One way to project the number of hours that a system may be down unexpectedly each year is to estimate the system’s reliability. This does not equate to the reliability numbers provided by hardware vendors because a system depends on a combination of hardware, software and networking components.
While unplanned downtime may be significant, often more than 90 percent of downtime is planned due to system backups, maintenance, upgrades, etc. Estimates of yearly planned downtime are usually more accurate than estimates of the unplanned variety as maintenance activities typically either follow rigid schedules or their frequencies are, on an annual basis, reasonably predictable.
The first step in deriving an estimate of planned downtime is to perform a rigorous audit of all normal maintenance activities, such as database backups and reorganisations. For each such activity, multiply the historical average downtime per occurrence, adjusted for any growth trends, by the number of times the activity is performed per year. The timing of other planned activities, such as hardware and software updates, is less consistent, but historical averages provide a sufficient guide as to frequency and duration of the required downtime. These averages can be adjusted to incorporate any knowledge of upcoming upgrade requirements.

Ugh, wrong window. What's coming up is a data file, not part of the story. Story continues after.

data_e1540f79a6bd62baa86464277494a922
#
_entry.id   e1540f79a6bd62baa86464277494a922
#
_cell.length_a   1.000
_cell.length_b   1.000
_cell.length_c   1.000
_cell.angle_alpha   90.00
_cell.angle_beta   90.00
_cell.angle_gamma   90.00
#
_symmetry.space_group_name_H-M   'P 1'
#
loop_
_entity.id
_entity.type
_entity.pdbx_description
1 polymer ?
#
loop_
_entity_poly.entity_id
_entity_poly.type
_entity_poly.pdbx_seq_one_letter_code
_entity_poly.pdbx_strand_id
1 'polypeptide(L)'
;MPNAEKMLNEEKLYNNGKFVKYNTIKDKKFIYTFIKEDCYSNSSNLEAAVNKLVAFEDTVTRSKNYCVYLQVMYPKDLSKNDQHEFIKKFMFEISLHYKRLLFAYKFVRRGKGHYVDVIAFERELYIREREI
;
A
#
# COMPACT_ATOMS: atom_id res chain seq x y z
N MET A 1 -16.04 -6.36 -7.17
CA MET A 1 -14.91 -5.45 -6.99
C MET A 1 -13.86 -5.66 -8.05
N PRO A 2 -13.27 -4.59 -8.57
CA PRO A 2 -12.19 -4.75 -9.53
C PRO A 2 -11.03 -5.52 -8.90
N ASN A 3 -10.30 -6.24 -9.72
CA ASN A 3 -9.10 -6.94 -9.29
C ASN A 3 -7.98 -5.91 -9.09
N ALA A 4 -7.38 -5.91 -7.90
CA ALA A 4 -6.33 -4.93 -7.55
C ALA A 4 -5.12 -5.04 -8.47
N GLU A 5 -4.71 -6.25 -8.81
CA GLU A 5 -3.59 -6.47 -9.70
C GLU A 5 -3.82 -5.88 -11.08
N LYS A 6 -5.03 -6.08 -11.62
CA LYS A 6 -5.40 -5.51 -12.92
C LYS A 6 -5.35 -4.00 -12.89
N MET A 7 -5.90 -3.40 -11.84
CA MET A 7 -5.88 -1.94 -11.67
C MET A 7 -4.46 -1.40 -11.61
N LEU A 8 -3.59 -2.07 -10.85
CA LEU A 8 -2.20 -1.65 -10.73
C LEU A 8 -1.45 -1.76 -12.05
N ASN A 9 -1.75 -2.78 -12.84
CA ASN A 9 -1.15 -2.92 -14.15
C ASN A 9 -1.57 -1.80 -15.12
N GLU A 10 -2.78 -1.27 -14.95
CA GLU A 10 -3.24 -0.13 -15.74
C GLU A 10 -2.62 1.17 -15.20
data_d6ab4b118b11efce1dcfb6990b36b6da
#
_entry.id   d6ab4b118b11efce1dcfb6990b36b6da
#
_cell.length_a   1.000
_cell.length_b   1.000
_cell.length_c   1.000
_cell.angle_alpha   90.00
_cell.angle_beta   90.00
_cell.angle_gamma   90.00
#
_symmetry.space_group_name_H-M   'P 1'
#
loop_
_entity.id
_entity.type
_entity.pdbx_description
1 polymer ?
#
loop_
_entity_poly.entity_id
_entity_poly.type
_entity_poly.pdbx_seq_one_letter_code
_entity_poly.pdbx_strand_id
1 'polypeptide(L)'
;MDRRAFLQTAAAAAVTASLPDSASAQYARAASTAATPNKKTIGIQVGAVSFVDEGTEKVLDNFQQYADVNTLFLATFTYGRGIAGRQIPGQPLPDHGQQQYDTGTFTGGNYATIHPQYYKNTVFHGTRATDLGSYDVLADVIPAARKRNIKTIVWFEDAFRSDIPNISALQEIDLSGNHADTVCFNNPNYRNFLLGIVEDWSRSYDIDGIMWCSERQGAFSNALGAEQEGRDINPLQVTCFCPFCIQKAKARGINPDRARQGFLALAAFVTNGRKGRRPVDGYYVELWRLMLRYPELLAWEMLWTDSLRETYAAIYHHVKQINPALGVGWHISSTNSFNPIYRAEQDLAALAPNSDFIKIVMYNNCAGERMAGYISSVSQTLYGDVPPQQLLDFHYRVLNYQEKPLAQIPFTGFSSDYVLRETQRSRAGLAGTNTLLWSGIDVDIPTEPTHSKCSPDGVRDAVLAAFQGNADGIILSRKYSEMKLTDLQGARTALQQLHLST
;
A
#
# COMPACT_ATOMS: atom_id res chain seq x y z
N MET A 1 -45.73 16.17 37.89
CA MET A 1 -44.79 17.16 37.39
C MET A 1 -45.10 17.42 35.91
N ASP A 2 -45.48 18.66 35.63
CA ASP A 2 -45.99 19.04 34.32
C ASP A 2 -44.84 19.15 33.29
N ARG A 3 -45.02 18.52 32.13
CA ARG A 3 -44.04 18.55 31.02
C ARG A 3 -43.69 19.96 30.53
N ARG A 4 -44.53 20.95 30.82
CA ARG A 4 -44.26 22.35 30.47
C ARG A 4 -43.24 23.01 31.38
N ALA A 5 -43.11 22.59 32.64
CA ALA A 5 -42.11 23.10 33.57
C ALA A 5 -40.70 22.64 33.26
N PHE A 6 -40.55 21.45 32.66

While it is impossible to predict the precise loss from an outage, it is important to derive reasonable estimates. Only then is it possible to evaluate the economically appropriate level of investment in data recovery or information availability software solutions. Losses in the areas of labour, revenue and service all contribute to the total cost of downtime.
A good starting point for evaluating these factors is to collect statistics on both the duration and associated costs of past downtime as recorded by the accounting department. These include all of the tangible and intangible factors outlined at the beginning of this section and more.
The sales-per-hour number does not include the value of customer loyalty. To more accurately assess total lost sales, the impact percentage must be increased to reflect the lifetime value of customers who permanently defect to a competitor. If a large percentage of customers typically become very loyal after a satisfactory buying experience, the impact factor may significantly exceed 100 percent, possibly by a high multiple. Since determining lifetime value requires a long history of data and assumes, often inaccurately, that the future will reflect the past, an educated guess must suffice.
Establishing the true impact of downtime requires going beyond the IT team and into every operational area of the business. The people “on the ground” are experts in the business pain that results in their area of responsibility if systems are unavailable. Consider your audience. Every Manager, VP and CEO has a boss to answer to. But ultimately, it is your customers who are demanding guaranteed availability. Keeping your end-customer’s viewpoint in mind will help you frame the case for HA in your business.